What are must-have items in an emergency kit for a multi-day hiking trip?
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Obviously, what you decide to pack depends on your trip and the environment, but these are the staples I always bring along:
Navigation: You always need to be able to figure out where you are and which way you need to head to get out. In my opinion, a map without topography isn't a map (unless you're on very flat land).
Warmth & Shelter: You need to be able to get warm and protected from the elements. I always bring a sleeping bag if I know it'll get cold at night, even on single-day hikes where I don't plan on sleeping in the backcountry. God forbid you get lost and have to spend the night, it's worth the extra few pounds for peace of mind.
Rescue & Signaling: If you fall and break both your legs or get your arm pinned under a rock, you need to be able to make a commotion and attract attention.
Food & Water: This isn't just so you can stand on a mountain eating a Nature Valley bar like they do in the commercials. If you need to survive for a few days, you'll appreciate the sustenance.
General Survival: If you have to make shelter, conduct first aid or perform any other basic camp tasks, you'll probably need this stuff anyways.
Edit: As Phil mentioned, you should always bring a cell phone. Keep it in a waterproof bag, and turn it off so you're not disturbed. But having one in a pinch is the difference between being able to summon help for yourself and sitting around hoping someone is out there looking for you.
There are different types of being stranded; there's "lost the trail an hour in" stranded, "lost the trail twenty miles in" stranded, and "broke a leg" stranded, just to name a few.
Considering your question
Your emergency kit should be gear that never leaves your person. If I get stranded away from my gear, I have this kit. People have died from going to take a leak in the middle of the night and getting lost. Your general hiking equipment is your "gear," moreso than your "emergency kit".
Why "never leaves your person"? You are at primary risk of two types of problems. For simplicity we will assume the worst case in both, that you have lost your group.
If you won't have your emergency gear with you, then it's not an emergency kit. With that in mind, I build my kit for three things
Any kit is nothing without knowledge. You need to know how to use all this stuff, how to make your own shelter, and preferably all the local edibles and how to find them. Before you go out on a day hike, I recommend you practice with this gear to make sure you can do the minimal of:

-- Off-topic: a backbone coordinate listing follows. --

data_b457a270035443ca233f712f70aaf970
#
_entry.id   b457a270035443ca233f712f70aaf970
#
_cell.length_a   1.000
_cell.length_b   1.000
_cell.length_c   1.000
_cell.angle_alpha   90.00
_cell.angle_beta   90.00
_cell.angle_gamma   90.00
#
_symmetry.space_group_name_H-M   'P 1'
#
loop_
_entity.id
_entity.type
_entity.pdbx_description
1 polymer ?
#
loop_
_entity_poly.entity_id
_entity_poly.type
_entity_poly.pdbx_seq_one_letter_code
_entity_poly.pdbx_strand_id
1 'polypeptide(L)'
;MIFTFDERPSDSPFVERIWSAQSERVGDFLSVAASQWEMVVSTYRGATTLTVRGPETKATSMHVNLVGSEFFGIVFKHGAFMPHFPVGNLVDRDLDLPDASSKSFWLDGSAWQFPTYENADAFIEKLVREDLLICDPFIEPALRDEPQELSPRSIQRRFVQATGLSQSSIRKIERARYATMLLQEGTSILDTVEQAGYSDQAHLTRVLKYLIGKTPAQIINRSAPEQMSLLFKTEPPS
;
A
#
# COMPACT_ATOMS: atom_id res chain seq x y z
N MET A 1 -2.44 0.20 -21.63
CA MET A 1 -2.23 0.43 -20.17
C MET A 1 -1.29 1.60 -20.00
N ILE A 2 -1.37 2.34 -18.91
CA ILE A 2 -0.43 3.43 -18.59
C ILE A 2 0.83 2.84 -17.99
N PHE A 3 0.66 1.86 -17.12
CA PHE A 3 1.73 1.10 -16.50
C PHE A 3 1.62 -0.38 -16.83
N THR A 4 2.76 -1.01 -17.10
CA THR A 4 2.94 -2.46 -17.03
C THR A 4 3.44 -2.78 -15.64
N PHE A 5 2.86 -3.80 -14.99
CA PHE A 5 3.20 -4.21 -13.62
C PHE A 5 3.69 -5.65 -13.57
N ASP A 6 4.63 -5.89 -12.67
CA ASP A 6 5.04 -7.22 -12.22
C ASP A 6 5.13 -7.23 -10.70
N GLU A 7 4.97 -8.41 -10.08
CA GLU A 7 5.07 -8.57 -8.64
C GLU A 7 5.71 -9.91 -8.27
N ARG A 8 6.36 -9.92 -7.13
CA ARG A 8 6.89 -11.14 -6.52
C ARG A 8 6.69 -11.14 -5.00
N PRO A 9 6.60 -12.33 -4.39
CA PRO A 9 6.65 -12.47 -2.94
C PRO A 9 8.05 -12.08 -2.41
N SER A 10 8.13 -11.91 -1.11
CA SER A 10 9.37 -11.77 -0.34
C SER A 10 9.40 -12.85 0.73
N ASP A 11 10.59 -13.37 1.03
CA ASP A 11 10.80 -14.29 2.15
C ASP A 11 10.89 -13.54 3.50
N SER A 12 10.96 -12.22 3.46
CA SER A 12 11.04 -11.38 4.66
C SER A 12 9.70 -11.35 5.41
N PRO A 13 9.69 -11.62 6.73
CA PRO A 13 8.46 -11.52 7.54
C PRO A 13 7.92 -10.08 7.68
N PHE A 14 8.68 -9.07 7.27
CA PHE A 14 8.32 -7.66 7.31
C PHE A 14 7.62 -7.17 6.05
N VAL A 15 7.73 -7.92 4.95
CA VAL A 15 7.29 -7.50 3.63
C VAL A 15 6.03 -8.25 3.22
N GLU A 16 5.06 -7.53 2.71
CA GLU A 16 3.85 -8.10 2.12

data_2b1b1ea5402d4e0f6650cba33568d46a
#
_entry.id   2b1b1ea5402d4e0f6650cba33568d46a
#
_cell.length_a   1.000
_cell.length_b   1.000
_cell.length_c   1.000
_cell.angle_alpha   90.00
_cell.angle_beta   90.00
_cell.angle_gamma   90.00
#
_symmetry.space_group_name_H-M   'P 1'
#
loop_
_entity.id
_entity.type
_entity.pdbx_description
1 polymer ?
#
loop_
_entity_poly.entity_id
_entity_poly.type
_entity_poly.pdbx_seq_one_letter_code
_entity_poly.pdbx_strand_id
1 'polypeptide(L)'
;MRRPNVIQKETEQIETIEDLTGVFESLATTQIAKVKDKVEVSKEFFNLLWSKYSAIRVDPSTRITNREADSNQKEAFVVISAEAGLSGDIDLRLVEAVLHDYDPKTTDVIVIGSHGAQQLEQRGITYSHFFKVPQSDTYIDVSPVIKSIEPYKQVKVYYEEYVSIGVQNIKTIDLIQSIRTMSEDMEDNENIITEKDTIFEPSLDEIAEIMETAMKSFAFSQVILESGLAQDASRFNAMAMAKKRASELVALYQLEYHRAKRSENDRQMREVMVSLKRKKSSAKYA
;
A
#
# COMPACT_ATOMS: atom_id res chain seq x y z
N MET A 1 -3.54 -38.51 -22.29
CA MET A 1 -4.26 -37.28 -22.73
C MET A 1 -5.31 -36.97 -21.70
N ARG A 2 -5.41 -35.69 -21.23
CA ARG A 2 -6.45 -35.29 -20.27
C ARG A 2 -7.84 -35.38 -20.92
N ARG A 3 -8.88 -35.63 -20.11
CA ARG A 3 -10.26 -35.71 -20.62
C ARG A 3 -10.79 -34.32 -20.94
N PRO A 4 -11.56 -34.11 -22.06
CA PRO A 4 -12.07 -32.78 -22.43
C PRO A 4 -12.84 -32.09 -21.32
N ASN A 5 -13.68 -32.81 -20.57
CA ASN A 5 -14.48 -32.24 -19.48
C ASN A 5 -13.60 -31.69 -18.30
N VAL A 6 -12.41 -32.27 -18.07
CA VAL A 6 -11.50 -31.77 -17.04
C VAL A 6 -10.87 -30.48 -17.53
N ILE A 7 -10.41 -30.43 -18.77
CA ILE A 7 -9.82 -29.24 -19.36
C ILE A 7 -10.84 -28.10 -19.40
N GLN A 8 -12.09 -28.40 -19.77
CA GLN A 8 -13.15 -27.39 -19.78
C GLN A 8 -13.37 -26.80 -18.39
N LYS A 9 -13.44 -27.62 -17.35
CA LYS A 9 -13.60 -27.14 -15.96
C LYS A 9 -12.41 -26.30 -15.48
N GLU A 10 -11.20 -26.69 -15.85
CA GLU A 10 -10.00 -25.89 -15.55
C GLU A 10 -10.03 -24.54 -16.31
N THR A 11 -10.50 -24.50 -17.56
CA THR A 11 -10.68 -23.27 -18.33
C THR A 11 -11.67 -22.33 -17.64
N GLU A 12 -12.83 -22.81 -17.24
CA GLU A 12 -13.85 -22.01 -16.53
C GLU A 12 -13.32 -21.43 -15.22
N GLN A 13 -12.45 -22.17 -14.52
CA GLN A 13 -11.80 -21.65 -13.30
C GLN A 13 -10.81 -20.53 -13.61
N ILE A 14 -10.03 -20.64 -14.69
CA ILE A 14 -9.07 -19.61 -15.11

This stuff never leaves my emergency kit. For any of it that I also use regularly in camp, I have a second one. My emergency kit is for emergencies only and is separate from the rest of my gear. It has its own pouch that I keep with me (not with my pack).
I hike the Appalachians. It gets cold, but not Canada cold, and it's not desert. This would likely need to be tweaked for extreme cold or heat.
Hartley (and Phil) pretty much have it covered, but I'd add a couple of things.
Also, it's a little over the top, but we take emergency cards that you fill out with vital information like the nature of the emergency, how many people in the party, an emergency contact for your party, your location etc, and send someone with the card to get help.
For a multi-day hike obviously you'll have a tent which can be very useful in emergencies.
Just additional two cents, but don't underestimate the visibility of a green laser pointer at night. In survival situations and with light fog, a green laser pointer shooting up in the sky will make your position extremely clear.
For the exact same reason, don't use it with airplanes around. They hate that, and you will be found and prosecuted.
The other answers focus on general survival kits, but don't give much coverage to first aid kits.
Here's what you need in a first aid kit, in order of importance:
That's it. Everything else you might need can be improvised from regular hiking equipment and the ten essentials.
My list may not sound as sexy as some of the others, but it's been tested in the field. I'm a former EMT and climbing guide, and I've faced multiple life-or-death medical emergencies in the wilderness.